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No. 13 Utah Utes hold off WSU Cougars with shooting barrage, 67-59

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The outmanned Cougs played their tails off, but the Utes were just too much.

James Snook-USA TODAY Sports

WSU gave the No. 13 Utah Utes all they could handle, but some hot shooting from the visitors allowed them to survive the upset bid and secure a 67-59 victory that was tougher than the final score would indicate.

Tied at 23 at the half in a game marked by some fairly ugly offense, the Cougars went toe-to-toe with the team that blew them out earlier in the year at Salt Lake City and actually led the Utes by eight with 12 minutes to go when DaVonte Lacy hit a three-pointer. WSU still led by seven three minutes later after Ike Iroegbu split a pair of free throws.

It was all downhill from there, thanks to some incredible shooting from the Utes and some self-inflicted wounds from the Cougs.

Utah's in line for a 3 or 4 seed in the upcoming NCAA tournament, and the Utes showed why tonight. Dallin Bachynski hit a free throw to draw the Utes within six, and after Iroegbu missed a pair of free throws and the Cougs turned the ball over on an illegal screen from Jordan Railey, Utah seized its opportunity: Back-to-back threes from Jordan Loveridge and Brandon Taylor erased the Cougars' lead, and it would be a sprint to the finish over the final six and a half minutes.

To nobody's surprise, Utah had the stronger kick. But the clinical manner in which the Utes separated from the Cougars had to surprise even themselves: Starting with those threes, Utah scored 17 points on seven consecutive possessions to turn a six-point deficit with 7:04 to go into a six-point lead with 2:21 remaining.

Of course, Utah needed a little help from WSU, and the Cougars could only muster a pair of Josh Hawkinson layups over that stretch as the Utes' defense showed why it's rated the fifth best in the nation in adjusted defensive efficiency. Lacy couldn't get his hands on the ball, and the Cougs were summarily harassed into difficult shots and turnovers.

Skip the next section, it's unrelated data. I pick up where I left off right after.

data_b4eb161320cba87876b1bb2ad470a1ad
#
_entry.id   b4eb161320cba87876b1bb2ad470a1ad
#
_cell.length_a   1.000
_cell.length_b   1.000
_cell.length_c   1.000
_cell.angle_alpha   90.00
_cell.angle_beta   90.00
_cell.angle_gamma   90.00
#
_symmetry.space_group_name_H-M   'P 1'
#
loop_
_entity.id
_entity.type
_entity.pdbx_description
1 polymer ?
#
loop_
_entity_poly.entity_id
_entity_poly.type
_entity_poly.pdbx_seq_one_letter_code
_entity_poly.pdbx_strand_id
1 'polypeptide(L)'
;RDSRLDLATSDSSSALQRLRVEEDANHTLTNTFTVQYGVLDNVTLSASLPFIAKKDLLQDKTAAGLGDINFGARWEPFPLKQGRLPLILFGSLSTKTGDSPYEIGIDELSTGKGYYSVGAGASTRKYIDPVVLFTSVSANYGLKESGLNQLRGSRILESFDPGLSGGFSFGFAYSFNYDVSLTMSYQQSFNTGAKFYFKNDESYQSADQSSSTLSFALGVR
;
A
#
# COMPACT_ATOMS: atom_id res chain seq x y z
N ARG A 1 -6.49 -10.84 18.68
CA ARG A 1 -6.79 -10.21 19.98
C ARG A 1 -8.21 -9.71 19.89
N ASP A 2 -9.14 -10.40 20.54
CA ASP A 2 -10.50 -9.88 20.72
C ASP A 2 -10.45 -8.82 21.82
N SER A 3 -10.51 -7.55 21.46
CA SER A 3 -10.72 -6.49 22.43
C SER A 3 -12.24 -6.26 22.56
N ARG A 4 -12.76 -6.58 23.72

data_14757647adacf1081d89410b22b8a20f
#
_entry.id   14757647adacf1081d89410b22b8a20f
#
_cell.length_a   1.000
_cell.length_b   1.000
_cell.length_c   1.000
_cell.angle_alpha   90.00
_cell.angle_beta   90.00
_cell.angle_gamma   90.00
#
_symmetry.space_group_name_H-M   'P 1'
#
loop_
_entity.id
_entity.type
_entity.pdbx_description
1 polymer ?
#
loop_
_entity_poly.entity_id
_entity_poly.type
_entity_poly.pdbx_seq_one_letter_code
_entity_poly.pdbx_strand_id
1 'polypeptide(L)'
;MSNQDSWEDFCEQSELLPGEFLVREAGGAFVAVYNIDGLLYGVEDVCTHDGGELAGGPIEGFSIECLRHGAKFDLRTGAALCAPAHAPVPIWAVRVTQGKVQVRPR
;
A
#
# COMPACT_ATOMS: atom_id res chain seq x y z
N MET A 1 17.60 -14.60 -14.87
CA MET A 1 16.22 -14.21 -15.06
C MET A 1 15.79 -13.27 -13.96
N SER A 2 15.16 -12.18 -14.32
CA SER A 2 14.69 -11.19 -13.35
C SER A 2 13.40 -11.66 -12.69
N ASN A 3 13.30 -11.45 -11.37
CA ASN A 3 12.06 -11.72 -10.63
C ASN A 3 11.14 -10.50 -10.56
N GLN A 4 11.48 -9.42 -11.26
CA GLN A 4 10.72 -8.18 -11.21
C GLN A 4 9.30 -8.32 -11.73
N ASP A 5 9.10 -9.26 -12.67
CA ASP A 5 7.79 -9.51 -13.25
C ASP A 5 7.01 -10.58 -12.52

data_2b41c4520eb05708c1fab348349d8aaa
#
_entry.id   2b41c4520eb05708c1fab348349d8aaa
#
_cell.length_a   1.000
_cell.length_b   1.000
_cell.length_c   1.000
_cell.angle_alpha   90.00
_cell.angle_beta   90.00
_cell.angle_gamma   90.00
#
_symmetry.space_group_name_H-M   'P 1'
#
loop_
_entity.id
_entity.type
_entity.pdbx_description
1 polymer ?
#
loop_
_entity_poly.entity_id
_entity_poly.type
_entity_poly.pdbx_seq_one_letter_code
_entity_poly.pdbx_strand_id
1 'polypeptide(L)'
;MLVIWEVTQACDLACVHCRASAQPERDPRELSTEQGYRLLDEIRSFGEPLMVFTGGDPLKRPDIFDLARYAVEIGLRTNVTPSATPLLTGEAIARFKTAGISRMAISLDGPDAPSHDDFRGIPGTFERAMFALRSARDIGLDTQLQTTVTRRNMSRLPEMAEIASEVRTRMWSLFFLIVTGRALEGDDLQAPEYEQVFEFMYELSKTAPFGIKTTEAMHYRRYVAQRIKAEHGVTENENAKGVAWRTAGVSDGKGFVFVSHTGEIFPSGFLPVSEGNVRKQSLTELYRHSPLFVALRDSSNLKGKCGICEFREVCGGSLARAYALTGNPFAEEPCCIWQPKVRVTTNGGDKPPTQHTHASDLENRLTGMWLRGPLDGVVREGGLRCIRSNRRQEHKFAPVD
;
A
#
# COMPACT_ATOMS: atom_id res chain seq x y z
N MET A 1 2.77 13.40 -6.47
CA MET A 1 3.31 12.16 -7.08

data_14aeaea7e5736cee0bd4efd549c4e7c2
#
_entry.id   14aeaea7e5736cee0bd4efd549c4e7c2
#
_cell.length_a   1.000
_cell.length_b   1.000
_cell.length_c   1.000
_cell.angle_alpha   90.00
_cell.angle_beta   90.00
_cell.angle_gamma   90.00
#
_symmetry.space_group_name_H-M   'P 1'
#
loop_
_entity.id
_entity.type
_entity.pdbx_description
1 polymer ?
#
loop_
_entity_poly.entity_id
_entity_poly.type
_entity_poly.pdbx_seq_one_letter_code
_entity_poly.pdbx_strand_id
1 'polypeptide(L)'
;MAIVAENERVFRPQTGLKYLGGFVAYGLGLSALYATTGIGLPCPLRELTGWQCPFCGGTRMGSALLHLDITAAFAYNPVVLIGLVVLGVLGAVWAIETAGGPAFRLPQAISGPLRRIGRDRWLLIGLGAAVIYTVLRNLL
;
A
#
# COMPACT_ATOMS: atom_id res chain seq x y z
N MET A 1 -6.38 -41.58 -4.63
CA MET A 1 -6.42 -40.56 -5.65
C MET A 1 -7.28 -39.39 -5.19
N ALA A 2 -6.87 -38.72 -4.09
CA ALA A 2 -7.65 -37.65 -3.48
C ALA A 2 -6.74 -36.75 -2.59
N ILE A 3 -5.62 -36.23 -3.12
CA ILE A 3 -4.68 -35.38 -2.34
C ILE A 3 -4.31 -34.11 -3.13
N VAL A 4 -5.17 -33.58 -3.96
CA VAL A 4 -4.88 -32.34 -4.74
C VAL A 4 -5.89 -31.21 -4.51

In all, the Utes shot 11-for-20 in the second half, including 8-of-12 from three-point range and 14-of-18 from the free throw line. It was a spectacularly efficient performance -- 1.42 points per possession -- that showed the difference between a team headed for a top-four seed in the NCAA tournament and a team that will be trying to beg its way into the CBI. The Cougs scored 1.20 points per possession ... and it still wasn't enough.

Because of that, I find it difficult to get too bummed out about the result. There was a lot to like again: Iroegbu's aggressiveness to the rim (which included 7 assists against just 1 turnover), big contributions from Junior Longrus, only seven turnovers committed, and a defense that looked pretty decent for long stretches. Had the Cougs pulled it off, it would have been the crown jewel of Ernie Kent's first season. But the fact that they traded punches as long as they did with a team that blew them out six weeks ago still represents progress, and as much as we all hate moral victories, this season is still mostly about growth.

Lacy led the way with 16 points, although five of them game in the final moments when the game was out of reach. Jordan Railey contributed 12 points, all of them in the first half as he pretty much singlehandedly got all of Utah's front line in foul trouble, a major factor in the Cougars giving Utah a run. Josh Hawkinson narrowly missed another double-double with 11 points and 9 rebounds.

The Cougs will be back in action again on Saturday against eminently beatable Colorado. Tipoff is scheduled for 3:30 p.m. PT on Pac-12 Networks.